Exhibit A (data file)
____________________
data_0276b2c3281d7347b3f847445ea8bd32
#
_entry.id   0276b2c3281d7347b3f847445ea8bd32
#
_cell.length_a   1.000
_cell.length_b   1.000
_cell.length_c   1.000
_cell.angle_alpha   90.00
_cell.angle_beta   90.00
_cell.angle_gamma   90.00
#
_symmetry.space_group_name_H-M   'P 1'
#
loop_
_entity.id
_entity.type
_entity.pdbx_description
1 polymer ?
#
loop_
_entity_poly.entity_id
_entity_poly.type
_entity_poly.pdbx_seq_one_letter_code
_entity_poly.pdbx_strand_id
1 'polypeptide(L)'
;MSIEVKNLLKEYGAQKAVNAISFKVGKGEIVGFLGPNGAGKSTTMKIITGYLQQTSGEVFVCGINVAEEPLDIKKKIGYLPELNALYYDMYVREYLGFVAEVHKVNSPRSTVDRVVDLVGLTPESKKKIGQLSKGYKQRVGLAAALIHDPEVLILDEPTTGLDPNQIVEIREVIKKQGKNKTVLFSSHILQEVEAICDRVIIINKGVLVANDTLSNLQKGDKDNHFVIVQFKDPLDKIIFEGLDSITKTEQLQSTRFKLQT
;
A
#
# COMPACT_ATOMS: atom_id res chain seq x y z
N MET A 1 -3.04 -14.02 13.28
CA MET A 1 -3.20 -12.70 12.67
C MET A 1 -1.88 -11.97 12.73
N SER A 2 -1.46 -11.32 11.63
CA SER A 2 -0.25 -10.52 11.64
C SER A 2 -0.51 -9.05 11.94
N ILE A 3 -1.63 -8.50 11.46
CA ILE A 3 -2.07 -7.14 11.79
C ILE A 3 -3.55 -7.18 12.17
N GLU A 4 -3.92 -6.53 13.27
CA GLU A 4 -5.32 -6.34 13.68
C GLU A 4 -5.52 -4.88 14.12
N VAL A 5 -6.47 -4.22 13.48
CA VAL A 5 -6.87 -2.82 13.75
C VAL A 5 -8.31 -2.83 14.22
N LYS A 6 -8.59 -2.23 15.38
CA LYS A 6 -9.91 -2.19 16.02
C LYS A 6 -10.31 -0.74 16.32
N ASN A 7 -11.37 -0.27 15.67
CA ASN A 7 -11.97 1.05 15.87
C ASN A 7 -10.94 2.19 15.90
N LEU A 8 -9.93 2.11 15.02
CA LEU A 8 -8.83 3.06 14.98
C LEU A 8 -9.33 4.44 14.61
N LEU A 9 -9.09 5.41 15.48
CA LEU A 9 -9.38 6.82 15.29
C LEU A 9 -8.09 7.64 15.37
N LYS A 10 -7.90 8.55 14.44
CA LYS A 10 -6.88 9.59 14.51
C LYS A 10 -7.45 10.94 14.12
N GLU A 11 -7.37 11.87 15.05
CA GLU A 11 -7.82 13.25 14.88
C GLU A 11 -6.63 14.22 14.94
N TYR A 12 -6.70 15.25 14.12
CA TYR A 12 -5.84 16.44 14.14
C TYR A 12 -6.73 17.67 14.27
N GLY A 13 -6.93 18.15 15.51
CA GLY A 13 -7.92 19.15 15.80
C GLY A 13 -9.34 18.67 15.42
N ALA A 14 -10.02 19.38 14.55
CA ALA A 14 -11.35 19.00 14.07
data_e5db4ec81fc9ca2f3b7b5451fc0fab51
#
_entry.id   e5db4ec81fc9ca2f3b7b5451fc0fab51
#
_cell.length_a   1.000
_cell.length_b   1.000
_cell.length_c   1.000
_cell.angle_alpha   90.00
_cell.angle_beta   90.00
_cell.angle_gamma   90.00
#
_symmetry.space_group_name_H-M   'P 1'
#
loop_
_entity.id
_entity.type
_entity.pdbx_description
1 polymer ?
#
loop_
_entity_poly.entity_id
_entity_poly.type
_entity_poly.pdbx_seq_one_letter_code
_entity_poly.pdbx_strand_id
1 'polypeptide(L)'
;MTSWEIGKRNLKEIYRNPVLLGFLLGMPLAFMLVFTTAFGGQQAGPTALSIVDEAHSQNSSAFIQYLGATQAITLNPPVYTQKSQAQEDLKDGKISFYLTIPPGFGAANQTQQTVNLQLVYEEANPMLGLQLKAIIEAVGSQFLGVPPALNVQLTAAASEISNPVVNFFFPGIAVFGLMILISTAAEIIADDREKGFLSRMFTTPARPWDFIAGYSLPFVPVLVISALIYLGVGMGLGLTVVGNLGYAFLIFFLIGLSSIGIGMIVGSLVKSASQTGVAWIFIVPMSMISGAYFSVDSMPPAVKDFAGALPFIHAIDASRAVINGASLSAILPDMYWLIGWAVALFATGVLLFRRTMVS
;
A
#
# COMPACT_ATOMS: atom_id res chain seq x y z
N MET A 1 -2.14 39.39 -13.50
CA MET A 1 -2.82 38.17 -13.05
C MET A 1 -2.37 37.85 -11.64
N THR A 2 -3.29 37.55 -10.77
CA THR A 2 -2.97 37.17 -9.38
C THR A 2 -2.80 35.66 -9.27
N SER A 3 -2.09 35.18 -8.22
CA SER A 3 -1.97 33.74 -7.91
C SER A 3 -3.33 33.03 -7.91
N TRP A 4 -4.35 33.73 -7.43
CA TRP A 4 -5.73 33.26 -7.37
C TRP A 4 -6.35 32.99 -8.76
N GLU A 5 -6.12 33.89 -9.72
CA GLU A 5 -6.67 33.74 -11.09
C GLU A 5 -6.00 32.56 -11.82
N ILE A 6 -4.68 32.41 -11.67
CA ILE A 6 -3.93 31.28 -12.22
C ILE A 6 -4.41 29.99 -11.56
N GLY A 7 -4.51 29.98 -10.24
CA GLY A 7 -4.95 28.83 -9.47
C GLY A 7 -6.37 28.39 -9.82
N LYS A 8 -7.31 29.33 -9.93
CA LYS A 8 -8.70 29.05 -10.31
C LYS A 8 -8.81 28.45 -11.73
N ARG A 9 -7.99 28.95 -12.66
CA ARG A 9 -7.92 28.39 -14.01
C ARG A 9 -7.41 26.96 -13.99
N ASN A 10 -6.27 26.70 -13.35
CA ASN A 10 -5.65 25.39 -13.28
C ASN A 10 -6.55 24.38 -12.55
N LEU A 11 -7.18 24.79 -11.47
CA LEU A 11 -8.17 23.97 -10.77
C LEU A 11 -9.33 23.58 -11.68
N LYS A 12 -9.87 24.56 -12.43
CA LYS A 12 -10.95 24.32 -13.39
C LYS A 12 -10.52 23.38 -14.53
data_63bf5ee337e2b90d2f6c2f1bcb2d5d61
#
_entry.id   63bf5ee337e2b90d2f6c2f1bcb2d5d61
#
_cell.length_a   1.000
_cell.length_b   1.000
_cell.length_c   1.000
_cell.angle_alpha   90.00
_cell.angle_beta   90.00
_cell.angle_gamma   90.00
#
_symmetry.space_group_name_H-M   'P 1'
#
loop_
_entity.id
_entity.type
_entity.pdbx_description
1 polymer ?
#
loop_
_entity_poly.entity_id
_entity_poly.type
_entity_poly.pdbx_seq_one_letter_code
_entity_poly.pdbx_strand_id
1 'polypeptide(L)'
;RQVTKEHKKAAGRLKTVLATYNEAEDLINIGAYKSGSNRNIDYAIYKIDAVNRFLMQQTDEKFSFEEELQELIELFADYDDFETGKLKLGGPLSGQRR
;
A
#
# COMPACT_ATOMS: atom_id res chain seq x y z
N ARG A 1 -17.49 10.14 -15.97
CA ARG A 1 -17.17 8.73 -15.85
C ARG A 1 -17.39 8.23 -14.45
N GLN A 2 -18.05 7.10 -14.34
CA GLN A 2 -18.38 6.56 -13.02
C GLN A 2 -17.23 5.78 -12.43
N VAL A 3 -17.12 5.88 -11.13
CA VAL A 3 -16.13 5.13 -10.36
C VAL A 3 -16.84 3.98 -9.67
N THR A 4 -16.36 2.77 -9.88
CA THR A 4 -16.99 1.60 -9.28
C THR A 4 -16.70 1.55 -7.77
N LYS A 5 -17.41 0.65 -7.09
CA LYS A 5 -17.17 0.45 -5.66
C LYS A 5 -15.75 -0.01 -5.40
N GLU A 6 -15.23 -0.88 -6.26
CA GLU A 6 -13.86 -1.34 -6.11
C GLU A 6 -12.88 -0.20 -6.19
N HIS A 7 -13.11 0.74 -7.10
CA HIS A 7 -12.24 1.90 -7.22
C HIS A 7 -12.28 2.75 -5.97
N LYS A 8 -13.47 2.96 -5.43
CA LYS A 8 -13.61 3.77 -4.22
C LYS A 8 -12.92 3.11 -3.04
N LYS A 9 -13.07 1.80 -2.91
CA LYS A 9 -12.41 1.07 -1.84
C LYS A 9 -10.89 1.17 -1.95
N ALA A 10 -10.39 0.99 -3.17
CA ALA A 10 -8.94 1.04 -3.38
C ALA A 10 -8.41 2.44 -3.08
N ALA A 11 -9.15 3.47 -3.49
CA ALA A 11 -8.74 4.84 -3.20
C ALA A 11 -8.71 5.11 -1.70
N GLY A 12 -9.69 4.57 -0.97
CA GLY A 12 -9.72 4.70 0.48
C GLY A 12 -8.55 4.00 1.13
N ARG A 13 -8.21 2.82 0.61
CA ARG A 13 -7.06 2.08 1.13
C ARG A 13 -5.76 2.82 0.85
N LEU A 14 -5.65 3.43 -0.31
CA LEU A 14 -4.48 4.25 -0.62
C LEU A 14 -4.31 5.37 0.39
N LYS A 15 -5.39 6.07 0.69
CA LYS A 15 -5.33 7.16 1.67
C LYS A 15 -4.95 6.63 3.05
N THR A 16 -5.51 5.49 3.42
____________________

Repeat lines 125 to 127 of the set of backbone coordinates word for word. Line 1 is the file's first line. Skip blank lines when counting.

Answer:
C LYS A 8 -8.81 28.45 -11.73
N ARG A 9 -7.99 28.95 -12.66
CA ARG A 9 -7.92 28.39 -14.01